Interesting architecture is abundant throughout the city and you won’t even have to try to find it, it will simply find you. But there are some pieces you should seek out. Certainly no trip to Barcelona is complete with some Gaudi thrown in.
Beyond the buildings though Barcelona has plenty else to offer. An urban beach, plenty of tapas, clubs you’ll get lost in and a history so dark and twisty you’ll wonder how this city has come out the other side so bright and beautiful.
Go beyond Barcelona attractions in 4 days
Camp Nou - tour or match
FC Barcelona. Mas que un club. More than a club. This football team is more than just that, it is a symbol of the region, owned entirely by its supporters and the most widely supported club in the world. Camp Nou is where the action happens, tickets are available and easily bought online, but expect to spend at least €50 a seat for a normal season game.
Camp Nou is worth seeing on a game night but perhaps even more exciting is getting out on the field. Tour the stadium with a walk through the tunnel, a sit down on the bench, see the five European cups up close and learn more about the team in their museum. It’s certainly recommended to buy tickets in advance though just a few days ahead will do. General price is €25.
Palau de la Musica
Palau de la Musica Orfeo Catala is a concert hall worth seeing in its own right, regardless of who’s playing. The venue can be toured but a ticketed event perfectly completes the picture. There are a number of flamenco shows but you can also see guitarists, symphony orchestras, operas and the like. Tickets range in price but you can find shows for just €20. If you don't want to do the tour or watch a show, just go have a drink at the cafe downstairs in the lobby, it's free.
Gaudi and Modernist Tour
Go on a Gaudi tour. No matter when or for how long you are in the city you cannot miss Gaudi, actually, it would probably be impossible. But if you’re into the architecture and learning more about it and the man behind it, take a guided tour through the city to see his best works and the history. Sandemans offers regular tours to the Gaudi (and other modernist) buildings but it goes beyond that getting into the political and social climate at the time the movement took place.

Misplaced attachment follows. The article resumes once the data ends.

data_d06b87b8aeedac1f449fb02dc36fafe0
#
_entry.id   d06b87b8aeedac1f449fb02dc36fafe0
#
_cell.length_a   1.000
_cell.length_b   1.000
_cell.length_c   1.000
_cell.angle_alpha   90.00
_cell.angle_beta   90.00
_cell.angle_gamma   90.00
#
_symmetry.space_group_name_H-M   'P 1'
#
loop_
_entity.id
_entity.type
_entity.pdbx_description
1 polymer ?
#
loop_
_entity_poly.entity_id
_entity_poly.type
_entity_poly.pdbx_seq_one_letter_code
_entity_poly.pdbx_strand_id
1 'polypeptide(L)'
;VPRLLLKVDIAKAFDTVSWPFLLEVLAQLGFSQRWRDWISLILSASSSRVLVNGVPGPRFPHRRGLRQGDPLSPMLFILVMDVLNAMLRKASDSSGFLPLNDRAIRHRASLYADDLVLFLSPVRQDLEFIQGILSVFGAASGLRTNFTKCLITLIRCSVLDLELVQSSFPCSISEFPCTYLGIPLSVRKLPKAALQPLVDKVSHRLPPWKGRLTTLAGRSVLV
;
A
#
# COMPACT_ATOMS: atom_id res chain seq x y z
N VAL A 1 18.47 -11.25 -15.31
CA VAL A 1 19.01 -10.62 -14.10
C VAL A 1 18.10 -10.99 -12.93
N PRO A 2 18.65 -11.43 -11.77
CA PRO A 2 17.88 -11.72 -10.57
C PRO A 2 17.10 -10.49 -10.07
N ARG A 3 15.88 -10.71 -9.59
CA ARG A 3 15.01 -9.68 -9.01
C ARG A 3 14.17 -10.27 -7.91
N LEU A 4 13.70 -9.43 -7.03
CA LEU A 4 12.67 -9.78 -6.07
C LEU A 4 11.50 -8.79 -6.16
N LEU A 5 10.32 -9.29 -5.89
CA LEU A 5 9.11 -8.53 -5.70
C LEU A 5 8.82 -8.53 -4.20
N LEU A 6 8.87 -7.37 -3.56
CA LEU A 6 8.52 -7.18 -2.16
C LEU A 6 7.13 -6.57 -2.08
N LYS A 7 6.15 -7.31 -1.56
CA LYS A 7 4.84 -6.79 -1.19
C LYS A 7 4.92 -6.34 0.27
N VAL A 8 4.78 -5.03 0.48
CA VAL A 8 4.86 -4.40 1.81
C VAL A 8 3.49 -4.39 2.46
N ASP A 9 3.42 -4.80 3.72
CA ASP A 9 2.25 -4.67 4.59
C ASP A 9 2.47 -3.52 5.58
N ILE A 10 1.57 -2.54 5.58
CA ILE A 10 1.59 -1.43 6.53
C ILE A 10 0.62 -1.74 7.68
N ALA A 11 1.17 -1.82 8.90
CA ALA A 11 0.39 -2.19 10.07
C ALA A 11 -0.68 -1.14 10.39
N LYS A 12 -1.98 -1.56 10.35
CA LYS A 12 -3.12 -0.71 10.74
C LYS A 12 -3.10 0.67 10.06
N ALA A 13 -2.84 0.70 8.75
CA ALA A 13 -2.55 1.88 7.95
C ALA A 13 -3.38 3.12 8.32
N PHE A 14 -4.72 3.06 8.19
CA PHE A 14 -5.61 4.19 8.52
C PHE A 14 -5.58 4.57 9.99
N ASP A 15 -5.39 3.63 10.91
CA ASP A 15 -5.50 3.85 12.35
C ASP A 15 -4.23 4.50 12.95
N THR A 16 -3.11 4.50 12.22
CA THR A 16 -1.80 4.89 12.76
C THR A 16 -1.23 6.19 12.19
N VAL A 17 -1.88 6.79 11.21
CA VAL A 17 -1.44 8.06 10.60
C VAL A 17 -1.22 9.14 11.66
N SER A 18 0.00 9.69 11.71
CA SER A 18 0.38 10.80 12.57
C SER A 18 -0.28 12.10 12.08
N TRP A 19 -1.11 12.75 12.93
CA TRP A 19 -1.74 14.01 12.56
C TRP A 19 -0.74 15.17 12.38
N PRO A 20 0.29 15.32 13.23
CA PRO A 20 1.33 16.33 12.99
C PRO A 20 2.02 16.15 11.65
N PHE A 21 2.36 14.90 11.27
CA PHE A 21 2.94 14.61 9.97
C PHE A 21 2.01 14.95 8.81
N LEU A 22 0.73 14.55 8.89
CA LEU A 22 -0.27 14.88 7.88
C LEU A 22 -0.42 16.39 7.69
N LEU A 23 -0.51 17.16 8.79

Civil War tour
A surprising suggestion aimed at history buffs as well as their travel companions, a tour of Barcelona through the lens of The Spanish Civil War is an experience you won’t regret. Iberia Nature gets rave reviews for their focused walking tours.
Buy a souvenir - 4 days is enough time
Bring home a bottle of vermouth to be enjoyed over ice as a precursor to any meal. You can easily find name brands anywhere liquor is sold but the real gold juice is house blended bottles. Called vermut casera you’ll need to sniff out a bodega that sells it, but it’ll be worth the hunt.
Anything FC Barcelona. From Thailand to South Africa you’ll see people wearing Barca knock offs, here’s where to buy the real thing. Grab yourself (or your loved one) a t-shirt, a game ball or a simple key chain. There are three licensed stores around the city, or if you make it to the stadium you can purchase the goods there.
Perhaps one of the strangest souvenirs you’ll ever bring home is this many taking a poop. Yes.
Stay outside Barcelona centre
With 4 days in the city you can venture into local-land beyond tourist central accommodation. Barcelona has many, many options for neighborhoods each is as good as the next but they all offer different vibes. Here are two we suggest:
Gracia for a village feel
Gracia is to the northwest of central Barcelona and once upon a time it was its own village before being swallowed by the expanding city. It still retains that local village feel with minimal tourists about and lots of small, local bodegas, bars and shops. Characterized by narrow streets and small cafes you should head to Plaça del Sol where late afternoon happenings happen. Check out Relais du Silence Le Palacete for an upscale but quaint hotel experience. Or for more of a budget stay you should go with Bas Apartments Gracia, an especially good choice for larger groups.
If you prefer beach to city life check out the Barceloneta neighborhood. This fiercely Catalan neighborhood has pushed back on the surge in tourism, but don’t let that discourage you, instead let that guide your time here. Be respectful, remember that people live here and have to wake up and go to work in the morning, so try to be quiet in the later hours. Aim to support local businesses like the restaurant La Cova Fumada. The neighborhood is beautiful and with the sand at your doorstep there’s no reason not to choose to stay here, just treat it as you would if you were lucky enough to call such a perfect spot home. For a great, affordable choice just steps from the beach try Hotel 54 Barceloneta.